Advertisers have to get their message across quickly and clearly. Unfortunately, this often means they rely on popular gender and racial stereotypes, and teens must learn to be critical of those messages.
New York, NY (PRWEB) January 22, 2014
As Americans huddle around their television sets to watch the Denver Broncos take on the Seattle Seahawks in Super Bowl XLVIII on February 2, many will be taken in by the outrageous, multi-million dollar commercials that traditionally air during the game. But for thirty-five teens attending the “Break the Super Bowl” party held by New York City-based nonprofit The LAMP (Learning About Multimedia Project) on game day, the commercials are an opportunity to speak out against stereotypes in media, criticize below-the-belt marketing techniques and demand responsibility from an advertising industry largely regulated only by itself.
With broadcasters like Fox reportedly seeking as much as $4 million for a thirty-second spot during the game, producers leave little to chance in ensuring that their commercial is talked about long after the confetti falls on Sunday night. “Advertisers have to get their message across quickly and clearly,” says D.C. Vito, the Executive Director for The LAMP. “Unfortunately, this often means they rely on popular gender and racial stereotypes, and teens must learn to be critical of those messages, rather than take them at face value.” Participants will also learn valuable 21st-century learning skills in critical thinking, communication and collaboration, as well as information, media and technology skills.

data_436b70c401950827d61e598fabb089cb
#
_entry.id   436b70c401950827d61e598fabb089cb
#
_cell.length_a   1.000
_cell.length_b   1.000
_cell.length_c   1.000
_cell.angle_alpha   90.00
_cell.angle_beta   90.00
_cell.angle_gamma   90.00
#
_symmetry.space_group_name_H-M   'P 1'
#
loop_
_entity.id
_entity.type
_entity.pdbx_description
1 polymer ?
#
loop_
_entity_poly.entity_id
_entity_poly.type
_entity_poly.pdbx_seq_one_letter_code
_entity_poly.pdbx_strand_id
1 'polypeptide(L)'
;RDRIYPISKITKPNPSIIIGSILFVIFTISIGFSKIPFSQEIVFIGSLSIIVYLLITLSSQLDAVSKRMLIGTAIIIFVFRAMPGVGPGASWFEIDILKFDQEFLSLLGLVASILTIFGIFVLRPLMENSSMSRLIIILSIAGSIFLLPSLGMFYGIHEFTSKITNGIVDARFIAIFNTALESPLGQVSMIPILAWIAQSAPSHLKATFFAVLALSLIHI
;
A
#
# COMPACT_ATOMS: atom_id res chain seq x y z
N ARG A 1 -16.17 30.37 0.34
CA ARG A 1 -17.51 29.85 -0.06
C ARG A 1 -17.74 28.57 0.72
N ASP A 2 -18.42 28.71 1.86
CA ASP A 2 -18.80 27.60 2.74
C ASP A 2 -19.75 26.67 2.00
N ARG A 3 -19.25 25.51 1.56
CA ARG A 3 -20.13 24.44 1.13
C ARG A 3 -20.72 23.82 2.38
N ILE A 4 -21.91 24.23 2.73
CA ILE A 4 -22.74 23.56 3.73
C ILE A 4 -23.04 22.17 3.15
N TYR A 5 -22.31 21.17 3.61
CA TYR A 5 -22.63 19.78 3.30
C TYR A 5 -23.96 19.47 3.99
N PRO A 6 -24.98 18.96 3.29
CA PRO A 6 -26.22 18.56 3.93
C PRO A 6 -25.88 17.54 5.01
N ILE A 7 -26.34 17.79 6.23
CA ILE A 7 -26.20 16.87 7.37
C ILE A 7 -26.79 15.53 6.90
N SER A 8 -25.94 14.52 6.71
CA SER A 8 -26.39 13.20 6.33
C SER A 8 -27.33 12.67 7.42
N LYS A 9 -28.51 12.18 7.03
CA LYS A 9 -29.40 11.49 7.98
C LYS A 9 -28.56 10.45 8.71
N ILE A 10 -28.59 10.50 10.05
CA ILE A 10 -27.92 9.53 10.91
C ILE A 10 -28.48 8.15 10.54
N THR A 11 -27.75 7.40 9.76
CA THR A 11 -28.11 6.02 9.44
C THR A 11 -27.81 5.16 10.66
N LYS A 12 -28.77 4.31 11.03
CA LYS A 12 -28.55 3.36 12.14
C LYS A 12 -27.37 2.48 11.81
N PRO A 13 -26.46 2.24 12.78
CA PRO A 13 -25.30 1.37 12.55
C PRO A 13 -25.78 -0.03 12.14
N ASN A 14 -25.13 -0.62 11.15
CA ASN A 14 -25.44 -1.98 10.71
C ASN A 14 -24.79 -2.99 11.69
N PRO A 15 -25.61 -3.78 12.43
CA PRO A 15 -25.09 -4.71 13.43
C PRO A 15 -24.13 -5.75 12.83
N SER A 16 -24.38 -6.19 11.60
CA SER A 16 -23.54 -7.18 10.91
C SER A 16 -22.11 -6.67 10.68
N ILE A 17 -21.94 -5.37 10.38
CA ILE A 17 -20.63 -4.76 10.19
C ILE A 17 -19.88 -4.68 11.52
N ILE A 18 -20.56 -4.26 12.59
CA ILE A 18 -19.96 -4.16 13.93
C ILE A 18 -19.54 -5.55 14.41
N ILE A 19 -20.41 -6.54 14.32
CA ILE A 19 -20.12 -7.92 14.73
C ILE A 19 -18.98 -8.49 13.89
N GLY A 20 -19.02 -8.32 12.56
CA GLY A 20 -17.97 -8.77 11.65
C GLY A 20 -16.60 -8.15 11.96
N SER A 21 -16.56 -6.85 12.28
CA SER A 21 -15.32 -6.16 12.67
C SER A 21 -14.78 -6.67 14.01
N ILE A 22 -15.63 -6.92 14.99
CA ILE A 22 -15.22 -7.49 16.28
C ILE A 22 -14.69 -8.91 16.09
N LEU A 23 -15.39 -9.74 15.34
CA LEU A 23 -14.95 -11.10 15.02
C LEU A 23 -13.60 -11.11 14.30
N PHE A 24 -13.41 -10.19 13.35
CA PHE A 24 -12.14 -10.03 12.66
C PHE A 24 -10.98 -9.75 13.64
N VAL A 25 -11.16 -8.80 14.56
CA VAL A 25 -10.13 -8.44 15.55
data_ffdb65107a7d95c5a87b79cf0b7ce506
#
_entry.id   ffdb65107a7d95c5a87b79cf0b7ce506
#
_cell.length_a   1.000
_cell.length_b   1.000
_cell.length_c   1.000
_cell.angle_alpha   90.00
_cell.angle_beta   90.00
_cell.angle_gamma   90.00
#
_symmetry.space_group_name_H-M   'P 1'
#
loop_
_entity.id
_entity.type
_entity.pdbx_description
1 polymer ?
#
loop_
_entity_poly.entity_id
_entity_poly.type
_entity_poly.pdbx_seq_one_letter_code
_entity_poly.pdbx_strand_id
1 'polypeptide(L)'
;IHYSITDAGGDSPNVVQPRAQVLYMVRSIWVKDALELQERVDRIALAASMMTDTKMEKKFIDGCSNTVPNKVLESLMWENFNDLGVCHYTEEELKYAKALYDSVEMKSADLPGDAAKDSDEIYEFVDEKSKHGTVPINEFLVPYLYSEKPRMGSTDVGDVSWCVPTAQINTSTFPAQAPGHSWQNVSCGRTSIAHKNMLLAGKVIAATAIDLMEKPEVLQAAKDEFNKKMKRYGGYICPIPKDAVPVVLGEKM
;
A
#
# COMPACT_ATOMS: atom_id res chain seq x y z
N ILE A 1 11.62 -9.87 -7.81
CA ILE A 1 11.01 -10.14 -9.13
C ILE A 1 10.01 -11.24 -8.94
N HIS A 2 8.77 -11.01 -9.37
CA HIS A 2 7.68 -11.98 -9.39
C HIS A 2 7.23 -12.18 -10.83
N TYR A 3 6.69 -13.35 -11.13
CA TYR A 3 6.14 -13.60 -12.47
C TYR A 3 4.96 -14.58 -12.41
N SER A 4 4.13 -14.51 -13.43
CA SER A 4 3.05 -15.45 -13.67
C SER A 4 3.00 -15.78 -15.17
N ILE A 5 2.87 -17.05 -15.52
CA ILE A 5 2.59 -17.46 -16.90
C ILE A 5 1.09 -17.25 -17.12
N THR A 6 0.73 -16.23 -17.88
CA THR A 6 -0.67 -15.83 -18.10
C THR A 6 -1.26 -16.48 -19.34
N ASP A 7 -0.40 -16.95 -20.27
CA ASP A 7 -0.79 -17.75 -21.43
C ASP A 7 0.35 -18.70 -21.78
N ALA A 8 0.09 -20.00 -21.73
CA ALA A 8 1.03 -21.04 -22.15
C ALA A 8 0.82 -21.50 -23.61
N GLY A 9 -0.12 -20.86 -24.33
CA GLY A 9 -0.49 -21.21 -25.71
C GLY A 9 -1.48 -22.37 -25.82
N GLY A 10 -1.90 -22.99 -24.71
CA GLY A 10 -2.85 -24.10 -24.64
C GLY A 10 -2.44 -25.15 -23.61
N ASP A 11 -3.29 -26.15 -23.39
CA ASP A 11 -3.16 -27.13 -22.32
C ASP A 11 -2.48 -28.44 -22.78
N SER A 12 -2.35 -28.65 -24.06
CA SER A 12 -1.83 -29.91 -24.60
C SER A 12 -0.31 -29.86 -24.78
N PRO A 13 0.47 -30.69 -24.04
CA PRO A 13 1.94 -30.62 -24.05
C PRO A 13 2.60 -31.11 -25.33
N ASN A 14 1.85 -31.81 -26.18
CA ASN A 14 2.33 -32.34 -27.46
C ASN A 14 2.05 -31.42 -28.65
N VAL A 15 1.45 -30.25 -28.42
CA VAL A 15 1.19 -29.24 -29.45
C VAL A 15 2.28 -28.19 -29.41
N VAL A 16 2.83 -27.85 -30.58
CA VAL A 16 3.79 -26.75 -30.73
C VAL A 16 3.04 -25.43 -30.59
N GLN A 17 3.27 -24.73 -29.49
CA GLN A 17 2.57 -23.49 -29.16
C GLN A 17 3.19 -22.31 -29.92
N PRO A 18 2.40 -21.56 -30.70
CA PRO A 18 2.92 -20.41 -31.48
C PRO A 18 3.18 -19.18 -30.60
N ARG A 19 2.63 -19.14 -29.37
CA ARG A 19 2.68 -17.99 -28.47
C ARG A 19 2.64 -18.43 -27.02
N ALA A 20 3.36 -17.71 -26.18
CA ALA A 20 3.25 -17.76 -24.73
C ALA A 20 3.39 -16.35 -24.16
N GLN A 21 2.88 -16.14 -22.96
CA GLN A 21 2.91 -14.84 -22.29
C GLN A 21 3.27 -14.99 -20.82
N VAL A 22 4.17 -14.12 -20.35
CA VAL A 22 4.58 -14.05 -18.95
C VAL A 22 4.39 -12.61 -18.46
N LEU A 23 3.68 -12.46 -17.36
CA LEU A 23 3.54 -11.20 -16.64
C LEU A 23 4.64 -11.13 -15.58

Using video editing tools like The LAMP’s Media Breaker, teens will overlay text, audio and other media onto actual Super Bowl commercials, so that the remixed version of the commercial is criticized or parodied. Pro-bono lawyers work alongside makers and educators in ensuring that all broken commercials adhere to fair use guidelines before they are posted online for the public. This method of activism and expression, sometimes referred to as culture jamming, has been a cornerstone of LAMP programming since its earliest workshops in 2007.
The LAMP has been holding Super Bowl parties for remixing commercials since 2011, but this is the first year in which teens will directly participate. It is also the first year that will include teens participating from partner sites in Chicago and Pittsburgh. During the New York event, the game will be projected live and teens will be offered various challenges to keep them motivated throughout the game. Prizes for the winners of these challenges as well as food for the evening have been donated by local event sponsors.
Teens and groups not in New York, Chicago and Pittsburgh are encouraged to participate as well, and should email mediabreaker(at)thelampnyc(dot)org with questions or visit http://m.commit2act.org/action/break-the-media. Videos from the event will be posted on YouTube at youtube.com/thelamplatoon, and tweeted from @TheLAMPNYC and @TheMediaBreaker.